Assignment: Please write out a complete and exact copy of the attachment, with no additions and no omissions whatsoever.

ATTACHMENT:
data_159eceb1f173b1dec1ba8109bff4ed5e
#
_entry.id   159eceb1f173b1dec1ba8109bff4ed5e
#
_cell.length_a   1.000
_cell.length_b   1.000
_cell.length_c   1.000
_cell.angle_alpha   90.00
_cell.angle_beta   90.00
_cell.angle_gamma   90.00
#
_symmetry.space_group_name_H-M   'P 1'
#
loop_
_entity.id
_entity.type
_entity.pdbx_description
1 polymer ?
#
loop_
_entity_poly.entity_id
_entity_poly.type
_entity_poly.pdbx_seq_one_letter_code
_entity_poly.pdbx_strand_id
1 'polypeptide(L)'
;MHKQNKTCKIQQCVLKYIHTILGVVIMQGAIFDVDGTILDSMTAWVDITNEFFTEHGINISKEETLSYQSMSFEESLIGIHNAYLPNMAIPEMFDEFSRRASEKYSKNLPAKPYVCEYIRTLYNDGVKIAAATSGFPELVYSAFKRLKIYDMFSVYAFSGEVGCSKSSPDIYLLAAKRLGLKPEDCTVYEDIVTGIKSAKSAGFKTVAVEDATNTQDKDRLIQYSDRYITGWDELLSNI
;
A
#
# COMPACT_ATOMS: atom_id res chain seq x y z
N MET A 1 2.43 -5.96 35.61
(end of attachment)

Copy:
data_159eceb1f173b1dec1ba8109bff4ed5e
#
_entry.id   159eceb1f173b1dec1ba8109bff4ed5e
#
_cell.length_a   1.000
_cell.length_b   1.000
_cell.length_c   1.000
_cell.angle_alpha   90.00
_cell.angle_beta   90.00
_cell.angle_gamma   90.00
#
_symmetry.space_group_name_H-M   'P 1'
#
loop_
_entity.id
_entity.type
_entity.pdbx_description
1 polymer ?
#
loop_
_entity_poly.entity_id
_entity_poly.type
_entity_poly.pdbx_seq_one_letter_code
_entity_poly.pdbx_strand_id
1 'polypeptide(L)'
;MHKQNKTCKIQQCVLKYIHTILGVVIMQGAIFDVDGTILDSMTAWVDITNEFFTEHGINISKEETLSYQSMSFEESLIGIHNAYLPNMAIPEMFDEFSRRASEKYSKNLPAKPYVCEYIRTLYNDGVKIAAATSGFPELVYSAFKRLKIYDMFSVYAFSGEVGCSKSSPDIYLLAAKRLGLKPEDCTVYEDIVTGIKSAKSAGFKTVAVEDATNTQDKDRLIQYSDRYITGWDELLSNI
;
A
#
# COMPACT_ATOMS: atom_id res chain seq x y z
N MET A 1 2.43 -5.96 35.61